blogging by Andrew Wickliffe

The Tiger: An Old Hunter’s Tale (2015, Park Hoon-jung)

The Tiger: An Old Hunter’s Tale is a rather ambitious piece of work from director Park. Maybe too ambitious. It’s not just about juxtaposing old aged hunter Choi Min-sik against the last tiger in Korea (the film’s set during Japanese occupation when the Japanese were having all the tigers exterminated), it’s also about juxtaposing almost as middle aged hunter Jeong Man-sik against Choi. And sort of the tiger. And then there’s this juxtaposing of Choi’s son, Sung Yoo-Bin, against the military officer in charge of this particular tiger hunt who’s a Korean in the Japanese army. That officer, played by Won Jung-suk, employs Jeong in the tiger hunt.

All of the performances are excellent, including Kim Sang-ho as Jeong’s amusing sidekick. Not particularly funny because there’s nothing funny in The Tiger. It’s about dead wives, dead brothers, dead kids, foreign occupation, starvation. Nothing happy. When Park will do something cute with the tigers, it comes off as fantasy. Similarly, and successfully in terms of the juxtaposing attempts, when the film flashbacks to Choi’s younger, happier days, it also comes off as fantasy. Some sort of idealized memory, with cinematographer Lee Mo-gae letting some saturation into the frame.

It’s a long film and very deliberately told. Only since Park’s busy working up the juxtaposition of the old hunters–Choi and the last tiger–he doesn’t do enough to tie Choi into the main plot. Because even though Choi’s ostensibly the lead, the film plays far more from Jeong’s perspective. Or even Won’s.

There’s also a lyrical quality to the film. Park wants to showcase the majesty of the mountain setting, using CGI to get the point across when need be. He’s pretty good at augmenting with the digital effects, but he and cinematographer Lee don’t have a scale for their exterior shots. They’re far more comfortable in medium shots on the ground than the extreme long shots of the mountains, which may or may not be entirely digital. It’d help if Park could have done the majesty.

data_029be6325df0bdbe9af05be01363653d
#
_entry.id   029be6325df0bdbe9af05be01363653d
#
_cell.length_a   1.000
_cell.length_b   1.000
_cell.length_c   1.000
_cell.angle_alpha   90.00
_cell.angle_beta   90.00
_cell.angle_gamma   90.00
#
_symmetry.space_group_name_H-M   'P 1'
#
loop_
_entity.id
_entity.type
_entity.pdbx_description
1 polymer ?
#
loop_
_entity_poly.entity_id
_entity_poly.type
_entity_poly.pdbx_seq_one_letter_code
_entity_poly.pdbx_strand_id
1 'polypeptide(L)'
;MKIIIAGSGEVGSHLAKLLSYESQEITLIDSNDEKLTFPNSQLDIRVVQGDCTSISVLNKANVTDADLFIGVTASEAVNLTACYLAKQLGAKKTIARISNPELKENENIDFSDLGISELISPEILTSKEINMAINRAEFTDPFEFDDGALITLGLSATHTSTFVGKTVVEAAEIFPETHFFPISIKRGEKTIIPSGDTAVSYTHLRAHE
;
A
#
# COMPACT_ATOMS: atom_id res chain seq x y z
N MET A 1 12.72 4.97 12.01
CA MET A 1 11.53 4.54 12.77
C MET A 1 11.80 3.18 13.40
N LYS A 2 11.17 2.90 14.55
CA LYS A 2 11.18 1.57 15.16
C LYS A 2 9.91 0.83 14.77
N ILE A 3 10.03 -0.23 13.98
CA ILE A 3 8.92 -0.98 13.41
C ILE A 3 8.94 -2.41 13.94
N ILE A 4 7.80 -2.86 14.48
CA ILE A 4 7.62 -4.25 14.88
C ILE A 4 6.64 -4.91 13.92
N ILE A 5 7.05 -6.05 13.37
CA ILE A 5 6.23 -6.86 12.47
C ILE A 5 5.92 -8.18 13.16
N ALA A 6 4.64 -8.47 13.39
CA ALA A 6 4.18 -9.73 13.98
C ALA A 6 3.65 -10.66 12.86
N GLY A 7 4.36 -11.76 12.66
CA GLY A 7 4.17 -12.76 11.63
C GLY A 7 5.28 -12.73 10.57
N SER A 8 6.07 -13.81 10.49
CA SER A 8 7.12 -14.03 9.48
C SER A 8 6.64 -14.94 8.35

Jo Yeong-wook’s score is a great metaphor for the film itself. Jo delivers a fine score with some great moments, but it’s not what the film needs. It knows what the film needs, it just doesn’t deliver it.

The Tiger’s got the performances going for it and some excellent sequences. Park doesn’t get where he’s trying to go, unfortunately. The narrative is methodical and it needs to be jumpy, in a lyrical sort of way.

Very nice digital effects on the tigers too. Not so much on the other wildlife–it’s always fine, but the the tigers are just phenomenal.



Written and directed by Park Hoon-jung; director of photography, Lee Mo-gae; music by Jo Yeong-wook; produced by Park Min-jung; released by Next Entertainment World.

Starring Choi Min-sik (Chun Man-duk), Sung Yoo-bin (Suk-yi), Jeong Man-sik (Goo-gyeong), Kim Sang-ho (Chil-goo), Won Jung-suk (Military Officer Ryu), Ôsugi Ren (Government Official Maezono) and Kim Hong-pa (Herbal shop owner).


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